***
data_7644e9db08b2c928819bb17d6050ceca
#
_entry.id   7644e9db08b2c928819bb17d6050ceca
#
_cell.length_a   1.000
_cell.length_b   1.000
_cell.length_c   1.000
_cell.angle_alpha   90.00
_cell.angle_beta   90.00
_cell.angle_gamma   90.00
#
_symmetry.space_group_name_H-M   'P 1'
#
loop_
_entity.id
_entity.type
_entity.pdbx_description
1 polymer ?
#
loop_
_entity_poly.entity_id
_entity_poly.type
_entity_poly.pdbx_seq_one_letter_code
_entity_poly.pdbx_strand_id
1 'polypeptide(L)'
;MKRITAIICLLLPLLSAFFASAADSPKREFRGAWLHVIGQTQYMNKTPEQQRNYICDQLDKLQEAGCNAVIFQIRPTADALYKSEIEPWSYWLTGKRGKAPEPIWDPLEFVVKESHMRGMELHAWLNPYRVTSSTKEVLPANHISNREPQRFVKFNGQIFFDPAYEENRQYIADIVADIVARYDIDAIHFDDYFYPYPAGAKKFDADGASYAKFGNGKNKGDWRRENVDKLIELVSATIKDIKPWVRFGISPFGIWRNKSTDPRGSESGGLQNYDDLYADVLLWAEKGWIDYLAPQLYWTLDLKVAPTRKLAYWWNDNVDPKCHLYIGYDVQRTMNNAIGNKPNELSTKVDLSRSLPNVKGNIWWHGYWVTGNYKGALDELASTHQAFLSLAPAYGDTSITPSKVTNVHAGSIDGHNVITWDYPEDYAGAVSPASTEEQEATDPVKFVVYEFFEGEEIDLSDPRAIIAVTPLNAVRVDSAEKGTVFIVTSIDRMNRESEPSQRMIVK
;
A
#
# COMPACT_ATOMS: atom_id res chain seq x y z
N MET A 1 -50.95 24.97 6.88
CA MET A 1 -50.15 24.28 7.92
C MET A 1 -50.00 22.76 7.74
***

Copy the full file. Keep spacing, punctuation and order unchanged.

data_7644e9db08b2c928819bb17d6050ceca
#
_entry.id   7644e9db08b2c928819bb17d6050ceca
#
_cell.length_a   1.000
_cell.length_b   1.000
_cell.length_c   1.000
_cell.angle_alpha   90.00
_cell.angle_beta   90.00
_cell.angle_gamma   90.00
#
_symmetry.space_group_name_H-M   'P 1'
#
loop_
_entity.id
_entity.type
_entity.pdbx_description
1 polymer ?
#
loop_
_entity_poly.entity_id
_entity_poly.type
_entity_poly.pdbx_seq_one_letter_code
_entity_poly.pdbx_strand_id
1 'polypeptide(L)'
;MKRITAIICLLLPLLSAFFASAADSPKREFRGAWLHVIGQTQYMNKTPEQQRNYICDQLDKLQEAGCNAVIFQIRPTADALYKSEIEPWSYWLTGKRGKAPEPIWDPLEFVVKESHMRGMELHAWLNPYRVTSSTKEVLPANHISNREPQRFVKFNGQIFFDPAYEENRQYIADIVADIVARYDIDAIHFDDYFYPYPAGAKKFDADGASYAKFGNGKNKGDWRRENVDKLIELVSATIKDIKPWVRFGISPFGIWRNKSTDPRGSESGGLQNYDDLYADVLLWAEKGWIDYLAPQLYWTLDLKVAPTRKLAYWWNDNVDPKCHLYIGYDVQRTMNNAIGNKPNELSTKVDLSRSLPNVKGNIWWHGYWVTGNYKGALDELASTHQAFLSLAPAYGDTSITPSKVTNVHAGSIDGHNVITWDYPEDYAGAVSPASTEEQEATDPVKFVVYEFFEGEEIDLSDPRAIIAVTPLNAVRVDSAEKGTVFIVTSIDRMNRESEPSQRMIVK
;
A
#
# COMPACT_ATOMS: atom_id res chain seq x y z
N MET A 1 -50.95 24.97 6.88
CA MET A 1 -50.15 24.28 7.92
C MET A 1 -50.00 22.76 7.74